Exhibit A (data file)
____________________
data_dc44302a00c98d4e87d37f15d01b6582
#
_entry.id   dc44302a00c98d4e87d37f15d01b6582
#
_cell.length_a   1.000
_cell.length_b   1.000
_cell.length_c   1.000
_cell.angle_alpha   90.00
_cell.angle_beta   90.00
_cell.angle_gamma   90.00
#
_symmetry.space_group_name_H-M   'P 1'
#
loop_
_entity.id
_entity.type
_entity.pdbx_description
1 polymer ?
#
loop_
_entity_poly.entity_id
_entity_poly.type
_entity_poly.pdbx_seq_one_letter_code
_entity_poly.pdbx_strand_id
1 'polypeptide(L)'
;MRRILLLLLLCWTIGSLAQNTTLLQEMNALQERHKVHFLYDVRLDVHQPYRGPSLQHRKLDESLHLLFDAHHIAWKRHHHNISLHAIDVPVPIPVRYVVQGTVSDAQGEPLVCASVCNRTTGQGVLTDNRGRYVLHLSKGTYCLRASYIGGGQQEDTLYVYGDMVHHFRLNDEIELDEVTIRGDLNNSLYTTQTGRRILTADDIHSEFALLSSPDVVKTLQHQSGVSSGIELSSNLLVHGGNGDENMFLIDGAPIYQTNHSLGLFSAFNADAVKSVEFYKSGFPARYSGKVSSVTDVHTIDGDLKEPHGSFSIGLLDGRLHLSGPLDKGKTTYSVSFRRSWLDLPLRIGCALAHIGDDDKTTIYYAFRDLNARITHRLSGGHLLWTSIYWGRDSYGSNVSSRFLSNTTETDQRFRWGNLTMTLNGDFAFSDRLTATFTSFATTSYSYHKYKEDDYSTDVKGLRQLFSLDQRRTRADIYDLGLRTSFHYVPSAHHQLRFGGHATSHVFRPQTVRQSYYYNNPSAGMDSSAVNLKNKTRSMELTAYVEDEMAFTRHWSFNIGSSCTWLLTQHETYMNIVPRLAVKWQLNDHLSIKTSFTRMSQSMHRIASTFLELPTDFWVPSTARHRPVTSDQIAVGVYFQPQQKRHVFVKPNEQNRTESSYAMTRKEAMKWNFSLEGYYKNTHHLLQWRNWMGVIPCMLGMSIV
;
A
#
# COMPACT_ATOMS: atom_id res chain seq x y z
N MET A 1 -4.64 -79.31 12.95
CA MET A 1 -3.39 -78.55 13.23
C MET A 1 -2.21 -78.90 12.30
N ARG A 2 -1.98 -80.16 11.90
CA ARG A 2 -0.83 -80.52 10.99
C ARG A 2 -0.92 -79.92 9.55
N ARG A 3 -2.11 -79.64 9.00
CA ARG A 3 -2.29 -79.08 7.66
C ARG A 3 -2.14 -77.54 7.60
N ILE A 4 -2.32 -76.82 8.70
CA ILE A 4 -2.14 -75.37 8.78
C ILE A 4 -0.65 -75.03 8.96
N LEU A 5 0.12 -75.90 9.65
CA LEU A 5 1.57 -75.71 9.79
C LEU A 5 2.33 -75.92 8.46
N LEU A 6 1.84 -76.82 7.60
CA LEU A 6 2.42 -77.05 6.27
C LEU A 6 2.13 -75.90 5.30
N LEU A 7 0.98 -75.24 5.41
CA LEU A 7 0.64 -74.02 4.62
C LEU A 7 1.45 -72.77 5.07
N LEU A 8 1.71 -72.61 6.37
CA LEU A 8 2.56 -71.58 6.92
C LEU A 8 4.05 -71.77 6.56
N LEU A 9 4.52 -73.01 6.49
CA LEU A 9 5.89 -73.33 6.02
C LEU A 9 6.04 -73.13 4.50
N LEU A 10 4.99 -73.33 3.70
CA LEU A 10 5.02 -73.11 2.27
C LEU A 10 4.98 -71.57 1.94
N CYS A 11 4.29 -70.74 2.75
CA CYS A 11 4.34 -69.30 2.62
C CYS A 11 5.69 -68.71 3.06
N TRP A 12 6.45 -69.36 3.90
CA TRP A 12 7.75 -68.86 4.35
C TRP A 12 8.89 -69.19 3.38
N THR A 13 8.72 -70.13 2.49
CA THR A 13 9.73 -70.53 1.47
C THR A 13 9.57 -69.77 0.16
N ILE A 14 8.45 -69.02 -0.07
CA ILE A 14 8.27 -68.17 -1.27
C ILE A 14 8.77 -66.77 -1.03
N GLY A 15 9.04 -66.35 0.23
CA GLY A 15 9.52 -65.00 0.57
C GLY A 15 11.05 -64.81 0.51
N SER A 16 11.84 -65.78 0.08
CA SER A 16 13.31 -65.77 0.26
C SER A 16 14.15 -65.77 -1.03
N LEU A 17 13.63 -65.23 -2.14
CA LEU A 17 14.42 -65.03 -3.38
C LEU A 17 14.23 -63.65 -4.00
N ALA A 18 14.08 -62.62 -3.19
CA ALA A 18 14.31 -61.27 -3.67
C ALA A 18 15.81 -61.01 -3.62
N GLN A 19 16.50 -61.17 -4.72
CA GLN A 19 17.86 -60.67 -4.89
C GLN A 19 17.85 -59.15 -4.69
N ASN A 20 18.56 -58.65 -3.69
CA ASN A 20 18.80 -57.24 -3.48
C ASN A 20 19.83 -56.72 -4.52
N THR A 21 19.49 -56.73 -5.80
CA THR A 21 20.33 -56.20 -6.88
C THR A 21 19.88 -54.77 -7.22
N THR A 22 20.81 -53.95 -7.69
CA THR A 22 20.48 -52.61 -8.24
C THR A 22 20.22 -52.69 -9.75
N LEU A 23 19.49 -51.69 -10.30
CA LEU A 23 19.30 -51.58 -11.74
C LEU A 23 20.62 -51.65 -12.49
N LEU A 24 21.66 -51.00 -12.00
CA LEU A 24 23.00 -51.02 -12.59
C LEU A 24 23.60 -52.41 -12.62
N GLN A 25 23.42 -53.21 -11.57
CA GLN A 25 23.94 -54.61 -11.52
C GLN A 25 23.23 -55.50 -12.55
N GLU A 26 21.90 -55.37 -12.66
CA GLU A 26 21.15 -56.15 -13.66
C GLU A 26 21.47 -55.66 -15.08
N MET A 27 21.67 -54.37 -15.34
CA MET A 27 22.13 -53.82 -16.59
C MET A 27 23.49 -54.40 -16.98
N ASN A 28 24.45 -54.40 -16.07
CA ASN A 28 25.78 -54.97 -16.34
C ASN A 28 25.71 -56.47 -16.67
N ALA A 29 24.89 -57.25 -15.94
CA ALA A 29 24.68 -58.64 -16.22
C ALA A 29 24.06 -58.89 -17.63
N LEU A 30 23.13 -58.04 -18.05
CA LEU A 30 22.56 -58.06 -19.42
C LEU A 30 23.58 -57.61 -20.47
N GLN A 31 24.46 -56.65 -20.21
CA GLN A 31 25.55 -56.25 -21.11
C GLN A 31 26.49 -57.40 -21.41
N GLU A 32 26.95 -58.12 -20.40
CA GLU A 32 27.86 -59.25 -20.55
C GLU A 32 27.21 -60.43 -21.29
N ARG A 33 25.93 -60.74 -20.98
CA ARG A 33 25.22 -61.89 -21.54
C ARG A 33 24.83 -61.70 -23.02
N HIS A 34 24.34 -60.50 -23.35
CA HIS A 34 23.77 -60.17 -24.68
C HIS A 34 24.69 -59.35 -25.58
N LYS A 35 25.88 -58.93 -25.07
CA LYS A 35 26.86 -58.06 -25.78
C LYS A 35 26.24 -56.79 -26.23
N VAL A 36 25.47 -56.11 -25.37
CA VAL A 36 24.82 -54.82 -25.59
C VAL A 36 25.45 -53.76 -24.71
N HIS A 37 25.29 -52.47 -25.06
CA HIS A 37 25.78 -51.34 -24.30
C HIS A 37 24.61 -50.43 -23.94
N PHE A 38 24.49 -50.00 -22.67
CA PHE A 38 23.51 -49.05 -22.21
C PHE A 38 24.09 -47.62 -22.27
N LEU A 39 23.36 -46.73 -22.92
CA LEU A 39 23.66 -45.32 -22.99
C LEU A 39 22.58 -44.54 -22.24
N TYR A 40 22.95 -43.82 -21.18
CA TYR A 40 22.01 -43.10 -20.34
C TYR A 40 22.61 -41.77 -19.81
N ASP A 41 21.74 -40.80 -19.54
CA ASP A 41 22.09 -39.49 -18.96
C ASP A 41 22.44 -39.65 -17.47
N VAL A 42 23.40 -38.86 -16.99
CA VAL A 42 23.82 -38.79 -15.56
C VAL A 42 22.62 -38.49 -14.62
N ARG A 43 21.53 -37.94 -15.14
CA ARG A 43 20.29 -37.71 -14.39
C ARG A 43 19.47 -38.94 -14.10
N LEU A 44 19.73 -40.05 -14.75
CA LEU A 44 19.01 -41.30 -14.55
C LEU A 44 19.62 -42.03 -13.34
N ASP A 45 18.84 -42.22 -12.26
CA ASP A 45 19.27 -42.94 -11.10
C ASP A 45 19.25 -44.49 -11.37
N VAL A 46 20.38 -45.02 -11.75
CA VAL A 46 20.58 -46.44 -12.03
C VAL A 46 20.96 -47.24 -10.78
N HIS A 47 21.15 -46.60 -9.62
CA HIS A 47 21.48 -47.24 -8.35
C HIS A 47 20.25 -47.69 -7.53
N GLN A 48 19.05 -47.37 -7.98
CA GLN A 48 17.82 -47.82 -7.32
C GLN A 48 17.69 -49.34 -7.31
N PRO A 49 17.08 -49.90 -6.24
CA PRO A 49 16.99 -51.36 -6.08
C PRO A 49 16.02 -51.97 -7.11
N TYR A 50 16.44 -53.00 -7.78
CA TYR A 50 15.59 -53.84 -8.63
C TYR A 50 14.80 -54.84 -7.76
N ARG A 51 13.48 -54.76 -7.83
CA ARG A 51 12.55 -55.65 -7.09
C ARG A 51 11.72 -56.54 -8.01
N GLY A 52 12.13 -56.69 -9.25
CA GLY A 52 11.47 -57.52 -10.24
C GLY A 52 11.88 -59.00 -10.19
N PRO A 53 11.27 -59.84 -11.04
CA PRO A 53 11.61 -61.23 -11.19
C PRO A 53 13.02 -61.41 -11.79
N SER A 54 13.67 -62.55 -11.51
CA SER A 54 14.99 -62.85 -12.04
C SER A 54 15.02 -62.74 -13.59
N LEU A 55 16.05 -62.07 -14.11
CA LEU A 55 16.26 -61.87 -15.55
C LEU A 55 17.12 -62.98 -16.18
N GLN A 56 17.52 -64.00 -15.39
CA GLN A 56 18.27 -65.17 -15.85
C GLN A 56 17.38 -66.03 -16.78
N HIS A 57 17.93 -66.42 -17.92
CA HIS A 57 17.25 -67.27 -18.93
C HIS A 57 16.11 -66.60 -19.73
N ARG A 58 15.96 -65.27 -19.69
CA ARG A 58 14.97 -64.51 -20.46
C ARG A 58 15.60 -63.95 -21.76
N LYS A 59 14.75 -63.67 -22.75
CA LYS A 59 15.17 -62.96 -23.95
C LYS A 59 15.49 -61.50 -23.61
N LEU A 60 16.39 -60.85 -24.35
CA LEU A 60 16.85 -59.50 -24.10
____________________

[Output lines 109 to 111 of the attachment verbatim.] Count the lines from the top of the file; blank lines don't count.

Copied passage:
N MET A 27 21.67 -54.37 -15.34
CA MET A 27 22.13 -53.82 -16.59
C MET A 27 23.49 -54.40 -16.98